The Fred J. Taylor Library and Technology Center also provides access to the Internet and other helpful resources for successfully completing the semester. The library provides an array of services including, academic reserves, interlibrary loans, online resources and reference librarian services. For a complete list of library services, visit this link.
     
  1. Manage Your Course Work

       Although the new-found freedoms of college can be alluring, going to class is the best way to pass the class. Many professors do not teach directly from the book; therefore, much of the tests may come from classroom notes.

       While all professors do not have a strict attendance policy, most establish attendance requirements in the course syllabus. You are responsible for any materials you miss in class.  If possible, you should inform your professor ahead of time if you are going to miss class.  It is also a good idea to get a classmate to get the notes for you.

       If you schedule your classes to fit your preferences, you may have a better chance of attending class and doing well. It may be difficult to get up for an 8 a.m. class if you work evenings or if you like to hit the snooze button a lot. You can search for classes by beginning times, academic units and instructors. You can also find course descriptions in the UAM catalogs.

       Keeping an accurate day planner is also a helpful way to keep track of assignments, tests and other important dates for your courses, including drop dates. You can find a list of events on the Campus Calendar.
     
  1. Know the Departments
     

    Photo by Brooke Burger

    Financial Aid - (counter-clockwise) Krystal Haynes, junior; Terricka Harden, junior; Shannon Fox, sophomore; and John Fox, first-year student handle business on the first day of classes.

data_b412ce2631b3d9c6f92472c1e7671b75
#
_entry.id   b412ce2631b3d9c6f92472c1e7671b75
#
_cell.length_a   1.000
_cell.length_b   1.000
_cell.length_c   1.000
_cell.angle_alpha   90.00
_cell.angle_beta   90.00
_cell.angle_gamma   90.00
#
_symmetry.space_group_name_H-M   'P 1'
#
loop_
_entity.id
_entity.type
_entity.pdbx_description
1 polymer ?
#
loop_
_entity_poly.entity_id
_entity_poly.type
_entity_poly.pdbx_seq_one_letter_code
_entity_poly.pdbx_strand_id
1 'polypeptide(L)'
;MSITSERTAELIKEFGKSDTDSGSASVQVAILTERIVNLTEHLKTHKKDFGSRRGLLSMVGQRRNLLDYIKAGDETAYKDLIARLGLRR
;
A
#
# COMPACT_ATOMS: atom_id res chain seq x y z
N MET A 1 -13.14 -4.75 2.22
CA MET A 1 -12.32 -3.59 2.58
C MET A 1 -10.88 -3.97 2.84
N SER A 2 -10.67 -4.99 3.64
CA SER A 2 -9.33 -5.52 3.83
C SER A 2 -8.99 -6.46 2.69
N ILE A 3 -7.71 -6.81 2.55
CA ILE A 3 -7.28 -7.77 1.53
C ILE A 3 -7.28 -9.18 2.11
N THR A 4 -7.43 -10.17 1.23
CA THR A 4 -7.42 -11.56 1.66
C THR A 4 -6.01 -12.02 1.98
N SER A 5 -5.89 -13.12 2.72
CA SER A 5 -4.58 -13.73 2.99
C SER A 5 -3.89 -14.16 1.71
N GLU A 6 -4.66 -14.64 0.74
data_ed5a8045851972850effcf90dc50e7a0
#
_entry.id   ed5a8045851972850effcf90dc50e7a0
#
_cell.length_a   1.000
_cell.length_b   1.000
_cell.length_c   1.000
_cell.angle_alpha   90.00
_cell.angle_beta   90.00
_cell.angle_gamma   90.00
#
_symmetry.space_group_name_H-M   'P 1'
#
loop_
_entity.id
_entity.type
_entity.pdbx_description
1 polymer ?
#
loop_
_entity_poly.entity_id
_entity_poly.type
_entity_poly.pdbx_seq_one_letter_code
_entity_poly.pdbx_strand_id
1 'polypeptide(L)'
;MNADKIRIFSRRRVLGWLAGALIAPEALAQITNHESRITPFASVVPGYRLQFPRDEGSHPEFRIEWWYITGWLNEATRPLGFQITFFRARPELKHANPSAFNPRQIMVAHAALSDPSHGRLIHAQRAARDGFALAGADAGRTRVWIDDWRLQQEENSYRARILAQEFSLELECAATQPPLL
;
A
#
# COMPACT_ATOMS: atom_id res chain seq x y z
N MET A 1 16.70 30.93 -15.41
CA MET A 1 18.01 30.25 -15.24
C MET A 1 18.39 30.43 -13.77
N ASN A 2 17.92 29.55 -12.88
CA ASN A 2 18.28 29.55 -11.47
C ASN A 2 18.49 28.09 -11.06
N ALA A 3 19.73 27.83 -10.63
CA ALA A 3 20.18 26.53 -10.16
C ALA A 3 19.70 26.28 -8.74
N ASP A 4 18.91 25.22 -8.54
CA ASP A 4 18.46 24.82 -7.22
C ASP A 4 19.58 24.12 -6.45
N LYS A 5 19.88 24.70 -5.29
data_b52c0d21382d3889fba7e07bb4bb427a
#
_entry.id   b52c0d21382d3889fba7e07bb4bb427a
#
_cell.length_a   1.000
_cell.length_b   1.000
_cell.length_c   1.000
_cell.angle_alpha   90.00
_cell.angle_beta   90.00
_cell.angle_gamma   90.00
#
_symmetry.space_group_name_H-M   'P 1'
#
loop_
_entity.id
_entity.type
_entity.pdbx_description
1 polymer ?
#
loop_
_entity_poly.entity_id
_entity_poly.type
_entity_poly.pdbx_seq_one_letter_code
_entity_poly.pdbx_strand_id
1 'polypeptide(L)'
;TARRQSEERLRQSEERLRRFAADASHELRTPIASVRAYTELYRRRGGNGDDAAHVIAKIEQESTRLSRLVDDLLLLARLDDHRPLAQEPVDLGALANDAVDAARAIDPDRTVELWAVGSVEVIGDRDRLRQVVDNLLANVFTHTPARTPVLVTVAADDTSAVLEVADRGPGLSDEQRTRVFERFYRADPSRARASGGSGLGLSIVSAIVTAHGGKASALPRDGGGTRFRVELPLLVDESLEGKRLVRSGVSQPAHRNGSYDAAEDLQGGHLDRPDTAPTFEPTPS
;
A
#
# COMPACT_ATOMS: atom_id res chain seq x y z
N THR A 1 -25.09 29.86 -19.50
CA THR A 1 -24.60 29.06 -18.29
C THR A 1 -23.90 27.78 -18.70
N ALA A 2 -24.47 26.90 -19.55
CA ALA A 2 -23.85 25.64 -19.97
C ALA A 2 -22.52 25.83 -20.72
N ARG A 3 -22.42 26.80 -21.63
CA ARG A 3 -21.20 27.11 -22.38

As a college student, you will deal with several departments on campus on a regular basis to handle your bill, financial aid and other information.

       Every year, you will need to update your financial aid. The Financial Aid Office aids in this task as well as providing help with student loans, work-study jobs and other forms of financial aid.

       The Registrar’s Office supervises registration for classes, maintains academic records and issues transcripts. The office also provides forms for changing your adviser, changing your major and forms for adding or dropping a course.

       The Cashier’s Office distributes pay checks and refund checks and handles student bills for each semester.

       Public Safety not only provides safety for the campus but also provides parking stickers, which must be purchased every year.  Public Safety officers also provide an escort service if you are traveling across campus late at night.

       Information and Technology provide students with technological help as well as registering dorm room computers for the Internet. The Information and Technology Web site consists of tutorials and how to’s for UAM Web programs and Web programs in general.

     

   The college experience does not consist of only academic studies, all facets of college life are important to your success.  However, establishing a balance between your social life and your academic life will better prepare you for the future that lies ahead.  Knowing the ropes of your campus community is an important step in establishing that balance.

 

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ŠThe Voice 2007
Revised
01/13/2008 03:20:47 PM — http://www.uamont.edu/Organizations/TheVoice/5_1/tips.htm